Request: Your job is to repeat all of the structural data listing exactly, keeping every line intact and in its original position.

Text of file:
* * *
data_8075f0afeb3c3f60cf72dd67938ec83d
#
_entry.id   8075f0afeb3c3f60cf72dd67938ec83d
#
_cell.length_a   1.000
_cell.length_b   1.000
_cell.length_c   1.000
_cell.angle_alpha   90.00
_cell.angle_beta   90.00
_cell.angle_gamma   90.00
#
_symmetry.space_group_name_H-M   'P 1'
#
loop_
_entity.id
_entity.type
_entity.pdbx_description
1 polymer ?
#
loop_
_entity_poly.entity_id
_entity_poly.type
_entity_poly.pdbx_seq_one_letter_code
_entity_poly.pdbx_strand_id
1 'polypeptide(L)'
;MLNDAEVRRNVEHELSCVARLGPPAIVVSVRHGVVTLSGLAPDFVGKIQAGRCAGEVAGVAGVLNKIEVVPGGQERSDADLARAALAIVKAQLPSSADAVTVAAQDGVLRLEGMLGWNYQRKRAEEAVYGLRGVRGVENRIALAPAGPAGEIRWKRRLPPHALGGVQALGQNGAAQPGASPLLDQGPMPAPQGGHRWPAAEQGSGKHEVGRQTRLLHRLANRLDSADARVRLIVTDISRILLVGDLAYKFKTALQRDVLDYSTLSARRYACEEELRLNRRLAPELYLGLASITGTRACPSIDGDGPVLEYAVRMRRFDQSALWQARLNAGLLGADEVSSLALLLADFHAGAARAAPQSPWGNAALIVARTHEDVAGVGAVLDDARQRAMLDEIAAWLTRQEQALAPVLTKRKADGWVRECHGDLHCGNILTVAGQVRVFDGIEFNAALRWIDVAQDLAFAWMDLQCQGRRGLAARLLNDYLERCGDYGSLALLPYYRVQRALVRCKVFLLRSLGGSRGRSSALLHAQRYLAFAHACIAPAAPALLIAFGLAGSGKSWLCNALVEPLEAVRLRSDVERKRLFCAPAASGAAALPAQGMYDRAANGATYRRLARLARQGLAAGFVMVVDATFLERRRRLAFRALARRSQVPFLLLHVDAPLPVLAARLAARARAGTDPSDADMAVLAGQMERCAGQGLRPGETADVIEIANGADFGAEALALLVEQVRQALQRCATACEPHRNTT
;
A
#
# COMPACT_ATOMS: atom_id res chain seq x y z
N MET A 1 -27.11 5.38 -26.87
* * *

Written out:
data_8075f0afeb3c3f60cf72dd67938ec83d
#
_entry.id   8075f0afeb3c3f60cf72dd67938ec83d
#
_cell.length_a   1.000
_cell.length_b   1.000
_cell.length_c   1.000
_cell.angle_alpha   90.00
_cell.angle_beta   90.00
_cell.angle_gamma   90.00
#
_symmetry.space_group_name_H-M   'P 1'
#
loop_
_entity.id
_entity.type
_entity.pdbx_description
1 polymer ?
#
loop_
_entity_poly.entity_id
_entity_poly.type
_entity_poly.pdbx_seq_one_letter_code
_entity_poly.pdbx_strand_id
1 'polypeptide(L)'
;MLNDAEVRRNVEHELSCVARLGPPAIVVSVRHGVVTLSGLAPDFVGKIQAGRCAGEVAGVAGVLNKIEVVPGGQERSDADLARAALAIVKAQLPSSADAVTVAAQDGVLRLEGMLGWNYQRKRAEEAVYGLRGVRGVENRIALAPAGPAGEIRWKRRLPPHALGGVQALGQNGAAQPGASPLLDQGPMPAPQGGHRWPAAEQGSGKHEVGRQTRLLHRLANRLDSADARVRLIVTDISRILLVGDLAYKFKTALQRDVLDYSTLSARRYACEEELRLNRRLAPELYLGLASITGTRACPSIDGDGPVLEYAVRMRRFDQSALWQARLNAGLLGADEVSSLALLLADFHAGAARAAPQSPWGNAALIVARTHEDVAGVGAVLDDARQRAMLDEIAAWLTRQEQALAPVLTKRKADGWVRECHGDLHCGNILTVAGQVRVFDGIEFNAALRWIDVAQDLAFAWMDLQCQGRRGLAARLLNDYLERCGDYGSLALLPYYRVQRALVRCKVFLLRSLGGSRGRSSALLHAQRYLAFAHACIAPAAPALLIAFGLAGSGKSWLCNALVEPLEAVRLRSDVERKRLFCAPAASGAAALPAQGMYDRAANGATYRRLARLARQGLAAGFVMVVDATFLERRRRLAFRALARRSQVPFLLLHVDAPLPVLAARLAARARAGTDPSDADMAVLAGQMERCAGQGLRPGETADVIEIANGADFGAEALALLVEQVRQALQRCATACEPHRNTT
;
A
#
# COMPACT_ATOMS: atom_id res chain seq x y z
N MET A 1 -27.11 5.38 -26.87